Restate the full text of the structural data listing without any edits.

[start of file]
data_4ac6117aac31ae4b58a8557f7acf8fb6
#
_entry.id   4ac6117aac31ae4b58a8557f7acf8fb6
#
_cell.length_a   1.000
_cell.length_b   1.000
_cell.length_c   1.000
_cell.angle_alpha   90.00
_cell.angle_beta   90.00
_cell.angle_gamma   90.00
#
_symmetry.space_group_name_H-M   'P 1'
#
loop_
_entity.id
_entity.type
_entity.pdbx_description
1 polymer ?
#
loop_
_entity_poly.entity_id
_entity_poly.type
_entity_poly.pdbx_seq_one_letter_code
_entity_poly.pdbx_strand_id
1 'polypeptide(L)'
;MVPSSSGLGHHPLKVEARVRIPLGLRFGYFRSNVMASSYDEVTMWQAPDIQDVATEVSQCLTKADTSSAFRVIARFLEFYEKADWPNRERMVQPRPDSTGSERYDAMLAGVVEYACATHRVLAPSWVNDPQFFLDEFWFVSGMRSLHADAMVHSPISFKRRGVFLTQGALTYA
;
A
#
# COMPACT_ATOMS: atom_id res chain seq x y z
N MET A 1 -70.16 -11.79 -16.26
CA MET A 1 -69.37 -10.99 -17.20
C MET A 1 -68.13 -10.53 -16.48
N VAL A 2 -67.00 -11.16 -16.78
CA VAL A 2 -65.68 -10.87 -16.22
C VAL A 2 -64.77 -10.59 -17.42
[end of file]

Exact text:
data_4ac6117aac31ae4b58a8557f7acf8fb6
#
_entry.id   4ac6117aac31ae4b58a8557f7acf8fb6
#
_cell.length_a   1.000
_cell.length_b   1.000
_cell.length_c   1.000
_cell.angle_alpha   90.00
_cell.angle_beta   90.00
_cell.angle_gamma   90.00
#
_symmetry.space_group_name_H-M   'P 1'
#
loop_
_entity.id
_entity.type
_entity.pdbx_description
1 polymer ?
#
loop_
_entity_poly.entity_id
_entity_poly.type
_entity_poly.pdbx_seq_one_letter_code
_entity_poly.pdbx_strand_id
1 'polypeptide(L)'
;MVPSSSGLGHHPLKVEARVRIPLGLRFGYFRSNVMASSYDEVTMWQAPDIQDVATEVSQCLTKADTSSAFRVIARFLEFYEKADWPNRERMVQPRPDSTGSERYDAMLAGVVEYACATHRVLAPSWVNDPQFFLDEFWFVSGMRSLHADAMVHSPISFKRRGVFLTQGALTYA
;
A
#
# COMPACT_ATOMS: atom_id res chain seq x y z
N MET A 1 -70.16 -11.79 -16.26
CA MET A 1 -69.37 -10.99 -17.20
C MET A 1 -68.13 -10.53 -16.48
N VAL A 2 -67.00 -11.16 -16.78
CA VAL A 2 -65.68 -10.87 -16.22
C VAL A 2 -64.77 -10.59 -17.42